Before the Copyright Office

Library of Congress
In the Matter of Rule Making ) ) Docket No. RM 2005-11 Exemption to Prohibition on Circumvention of ) Copyright Systems for Access Control ) Technologies ) Comments of the American Foundation for the Blind Class: Literary Works Summary: The American Foundation for the Blind proposes continuation of the exemption for the class of works defined as "literary." We propose continuation of this exemption because currently deployed anti-copy technology still does not support the fair use intended by Congress for this class of works. Introduction These comments are submitted in response to the Copyright Office’s Notice of Inquiry, with respect to proceedings mandated by the Digital Millennium Copyright Act (“DMCA”), seeking further comment to determine whether there are particular classes of works as to which users are, or are likely to be, adversely affected in their ability to make non-infringing uses due to the prohibition on circumvention. AFB is an advocacy organization that works with corporations, policy makers, and a wide range of service providers--from teachers to rehabilitation professionals--to make information, technology, and products accessible so people with vision loss can live full and independent lives. These proceedings, mandated by the DMCA, are of critical importance to the lives of people who are blind or visually impaired. Information in digital formats provides the opportunity for people who are blind or visually impaired to have access to and use of information at the same time and in the same manner as all users of that information. This type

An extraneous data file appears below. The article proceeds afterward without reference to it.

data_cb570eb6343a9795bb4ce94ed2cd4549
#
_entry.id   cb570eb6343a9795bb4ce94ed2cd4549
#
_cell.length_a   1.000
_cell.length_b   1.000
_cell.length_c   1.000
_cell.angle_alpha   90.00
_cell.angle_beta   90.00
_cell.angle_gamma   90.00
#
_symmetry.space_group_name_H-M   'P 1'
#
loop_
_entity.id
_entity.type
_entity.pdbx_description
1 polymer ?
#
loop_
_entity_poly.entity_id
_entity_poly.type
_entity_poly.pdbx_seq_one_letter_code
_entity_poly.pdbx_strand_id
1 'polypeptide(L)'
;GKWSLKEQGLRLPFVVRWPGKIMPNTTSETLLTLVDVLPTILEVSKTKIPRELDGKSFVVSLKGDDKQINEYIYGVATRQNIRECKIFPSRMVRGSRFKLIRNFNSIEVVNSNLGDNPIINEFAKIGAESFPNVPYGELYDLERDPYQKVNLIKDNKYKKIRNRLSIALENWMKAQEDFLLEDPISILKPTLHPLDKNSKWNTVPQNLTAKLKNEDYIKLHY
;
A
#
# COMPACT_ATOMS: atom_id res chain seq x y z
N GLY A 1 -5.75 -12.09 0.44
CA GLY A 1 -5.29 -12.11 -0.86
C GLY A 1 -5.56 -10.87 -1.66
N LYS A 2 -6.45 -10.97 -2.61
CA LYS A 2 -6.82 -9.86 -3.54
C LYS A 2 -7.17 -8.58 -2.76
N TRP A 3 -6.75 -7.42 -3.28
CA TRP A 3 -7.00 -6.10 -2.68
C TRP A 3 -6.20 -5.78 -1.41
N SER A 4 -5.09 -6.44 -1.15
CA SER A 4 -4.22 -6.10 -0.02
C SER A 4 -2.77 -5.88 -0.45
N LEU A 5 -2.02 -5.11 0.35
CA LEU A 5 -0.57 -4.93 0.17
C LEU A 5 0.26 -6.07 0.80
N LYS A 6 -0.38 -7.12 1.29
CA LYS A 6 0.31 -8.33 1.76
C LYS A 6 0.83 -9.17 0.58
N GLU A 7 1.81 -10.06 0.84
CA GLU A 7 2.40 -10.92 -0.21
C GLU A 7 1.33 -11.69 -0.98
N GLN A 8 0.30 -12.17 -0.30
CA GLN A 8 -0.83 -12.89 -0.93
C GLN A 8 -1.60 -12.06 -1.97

of access represents a constitutionally-based right, recognized by Congress and continuously upheld. Technological measures to control access to copyrighted works have been developed and deployed in ways that prevent access to and fair use of this material by people who are blind or visually impaired. The Librarian recognized this reality in the last similar rule making in 2002 (the “2002 Rule Making”). In the 2002 Rule Making, the Librarian provided the exemptions needed to maintain fair use access for blind or visually impaired people. At that time, AFB noted that copy protection technology often significantly abridged the fair use access rights of blind and visually impaired people. AFB demonstrated that such abridgement posed threats to ability of blind or visually impaired people to pursue work activities, education and such leisure activities as reading and entertainment. Now, three years later, copy protection continues to prevent access for people who are blind or visually impaired. The same hindrances and threats still exist today because copy protection measures continue to be implemented in ways that bar access by blind and visually impaired people. In the absence of accessibility progress, the Librarian must continue the current exemption to ensure that blind and visually impaired people are not excluded from the digital revolution in education, information and entertainment. Notwithstanding its access concerns, AFB, as a producer of conventional and electronic media and a holder of copyrights, understands, and remains firmly committed to, protecting copyrighted works. However, we are equally committed to insuring non-infringing, fair use of materials so that technological measures to control access do not deny the access by blind and visually impaired people. In these comments we address the class of all literary digital publications, such as ebooks. We assert that Congress clearly intended that fair use provisions not be sacrificed in efforts to secure digital content. Nonetheless, publishers and the technology industry have simply